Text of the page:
An Engineer's Literary Notebook

Exploring the real and surreal connections between poetry and engineering

An Attraction Unexplained

Posted by xbanguyen on October 4, 2009


Literature Blogs

Certain words are easy on the eyes.  Take,  for instance, iridescent, dapple, lilting, peal, sparrow.  Of course one reader's pearls  are another reader's sands.  Subjectivity aside, within one single perception, what makes certain words more appealing than others?  Is it the way their letters interplay? Is it the way they roll off the tongue of the whisperer, you know the one, in your mind's eye?  Do you have to understand a word in order to be attracted to it?  For me, the words that appeal do not necessarily always belong in the conventional domain of poetry and literature.  In fact, the other day when I was reviewing certain areas of signal processing theory,  instead of absorbing the technical aspects of such words as harmonic transformation, abscissa of convergence, abelian and tauberian, convolution, I saw them standing aloft,  austere and beautiful.  That they appear austere has to do with the fact that they carry exact meanings -- mathematically, the convolution of two functions is the integral of the products of these functions after one of them is reversed and shifted.

I read somewhere that inconsolable is the saddest word in the English language.  There is logic in that observation if you dissect the word.  For me bereft is another one.  The tendency to brood lingers as I follow this line of thoughts.  Thankfully, the following poem provides a diversion, albeit not a complete one, by observing nature.  Read it with me slowly, savoring the rhythm and the alliteration as the poet follows a stream back to its fount.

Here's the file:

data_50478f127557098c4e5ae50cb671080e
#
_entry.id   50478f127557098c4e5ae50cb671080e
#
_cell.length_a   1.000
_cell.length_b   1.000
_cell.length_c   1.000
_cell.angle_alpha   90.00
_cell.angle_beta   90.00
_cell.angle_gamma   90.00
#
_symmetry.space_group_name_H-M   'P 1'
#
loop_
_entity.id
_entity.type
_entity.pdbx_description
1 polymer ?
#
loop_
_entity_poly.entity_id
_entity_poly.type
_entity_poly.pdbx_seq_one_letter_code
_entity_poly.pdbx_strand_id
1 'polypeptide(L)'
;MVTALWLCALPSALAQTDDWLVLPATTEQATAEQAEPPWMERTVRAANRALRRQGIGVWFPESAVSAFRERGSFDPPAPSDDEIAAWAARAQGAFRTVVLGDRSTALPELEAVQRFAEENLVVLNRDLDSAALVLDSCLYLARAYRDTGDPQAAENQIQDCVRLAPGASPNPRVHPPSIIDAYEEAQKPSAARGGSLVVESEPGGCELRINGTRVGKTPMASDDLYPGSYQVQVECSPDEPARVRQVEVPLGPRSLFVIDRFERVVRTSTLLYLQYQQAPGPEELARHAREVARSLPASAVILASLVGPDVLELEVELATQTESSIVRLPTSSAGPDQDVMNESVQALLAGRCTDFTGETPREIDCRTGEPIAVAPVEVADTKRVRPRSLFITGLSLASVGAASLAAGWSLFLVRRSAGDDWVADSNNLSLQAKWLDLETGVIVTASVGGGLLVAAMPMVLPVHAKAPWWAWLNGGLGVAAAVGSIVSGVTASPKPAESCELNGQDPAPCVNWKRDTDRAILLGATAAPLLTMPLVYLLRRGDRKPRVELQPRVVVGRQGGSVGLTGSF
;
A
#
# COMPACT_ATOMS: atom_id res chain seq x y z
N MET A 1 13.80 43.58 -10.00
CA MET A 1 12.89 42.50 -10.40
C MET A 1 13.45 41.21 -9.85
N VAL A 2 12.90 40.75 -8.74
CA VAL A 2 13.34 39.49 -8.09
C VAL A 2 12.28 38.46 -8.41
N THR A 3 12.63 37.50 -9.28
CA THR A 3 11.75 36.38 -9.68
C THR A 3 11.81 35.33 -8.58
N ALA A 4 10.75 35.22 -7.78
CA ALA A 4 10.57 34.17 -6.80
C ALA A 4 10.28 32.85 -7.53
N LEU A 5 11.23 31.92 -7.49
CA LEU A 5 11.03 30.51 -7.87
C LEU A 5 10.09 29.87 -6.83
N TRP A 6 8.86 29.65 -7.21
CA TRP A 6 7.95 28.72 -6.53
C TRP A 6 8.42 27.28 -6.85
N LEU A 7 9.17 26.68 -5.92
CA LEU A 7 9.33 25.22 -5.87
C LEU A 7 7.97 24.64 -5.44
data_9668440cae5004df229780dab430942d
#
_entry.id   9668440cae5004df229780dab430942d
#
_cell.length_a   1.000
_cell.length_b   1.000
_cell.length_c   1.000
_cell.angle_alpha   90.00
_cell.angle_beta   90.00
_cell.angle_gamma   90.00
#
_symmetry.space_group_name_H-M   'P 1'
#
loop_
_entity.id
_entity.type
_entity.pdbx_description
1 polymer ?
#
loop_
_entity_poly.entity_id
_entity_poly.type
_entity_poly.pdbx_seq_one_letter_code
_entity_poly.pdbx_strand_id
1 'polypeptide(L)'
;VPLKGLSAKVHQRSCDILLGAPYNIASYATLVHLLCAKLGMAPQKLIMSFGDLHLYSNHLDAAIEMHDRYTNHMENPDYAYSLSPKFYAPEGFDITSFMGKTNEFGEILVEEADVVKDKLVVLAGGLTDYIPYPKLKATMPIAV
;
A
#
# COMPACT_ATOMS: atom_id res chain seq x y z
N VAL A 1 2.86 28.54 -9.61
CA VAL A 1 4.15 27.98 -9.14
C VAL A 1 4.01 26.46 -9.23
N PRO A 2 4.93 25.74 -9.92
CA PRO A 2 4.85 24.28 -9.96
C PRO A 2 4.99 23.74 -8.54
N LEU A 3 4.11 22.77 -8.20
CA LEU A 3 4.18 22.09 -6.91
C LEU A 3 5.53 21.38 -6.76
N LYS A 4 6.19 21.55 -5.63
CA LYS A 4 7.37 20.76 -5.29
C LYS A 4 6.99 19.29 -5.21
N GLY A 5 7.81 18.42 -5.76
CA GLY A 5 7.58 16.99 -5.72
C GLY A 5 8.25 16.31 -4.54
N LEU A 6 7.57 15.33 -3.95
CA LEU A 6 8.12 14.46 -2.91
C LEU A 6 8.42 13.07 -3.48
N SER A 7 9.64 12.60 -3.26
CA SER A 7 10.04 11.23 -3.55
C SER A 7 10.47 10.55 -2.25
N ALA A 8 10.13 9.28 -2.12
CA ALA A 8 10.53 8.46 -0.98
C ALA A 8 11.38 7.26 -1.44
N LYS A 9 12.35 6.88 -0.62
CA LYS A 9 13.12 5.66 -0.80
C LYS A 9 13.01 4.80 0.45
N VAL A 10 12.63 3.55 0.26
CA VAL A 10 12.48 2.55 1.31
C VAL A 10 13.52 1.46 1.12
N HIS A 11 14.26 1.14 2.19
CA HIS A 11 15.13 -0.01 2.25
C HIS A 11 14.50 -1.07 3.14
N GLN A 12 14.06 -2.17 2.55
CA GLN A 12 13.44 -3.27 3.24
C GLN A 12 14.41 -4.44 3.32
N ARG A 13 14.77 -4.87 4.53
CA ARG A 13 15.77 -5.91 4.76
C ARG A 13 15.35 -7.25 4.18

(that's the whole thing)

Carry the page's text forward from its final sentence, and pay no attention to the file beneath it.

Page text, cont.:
Inversnaid

This darksome burn, horseback brown,
His rollrock highroad roaring down,
In coop and in comb the fleece of his foam
Flutes and low to the lake falls home.

A windpuff-bonnet of fawn-froth
Turns and twindles over the broth
Of a pool so pitchblack, fell-frowning,
It rounds and rounds Despair to drowning.

Degged with dew, dappled with dew
Are the groins of the braes that the brook treads through,
Wiry heathpacks, flitches of fern,
And the beadbonny ash that sits over the burn.

What would the world be, once bereft
Of wet and of wildness? Let them be left,
O let them be left, wildness and wet;
Long live the weeds and the wilderness yet.

Gerard Manley Hopkins

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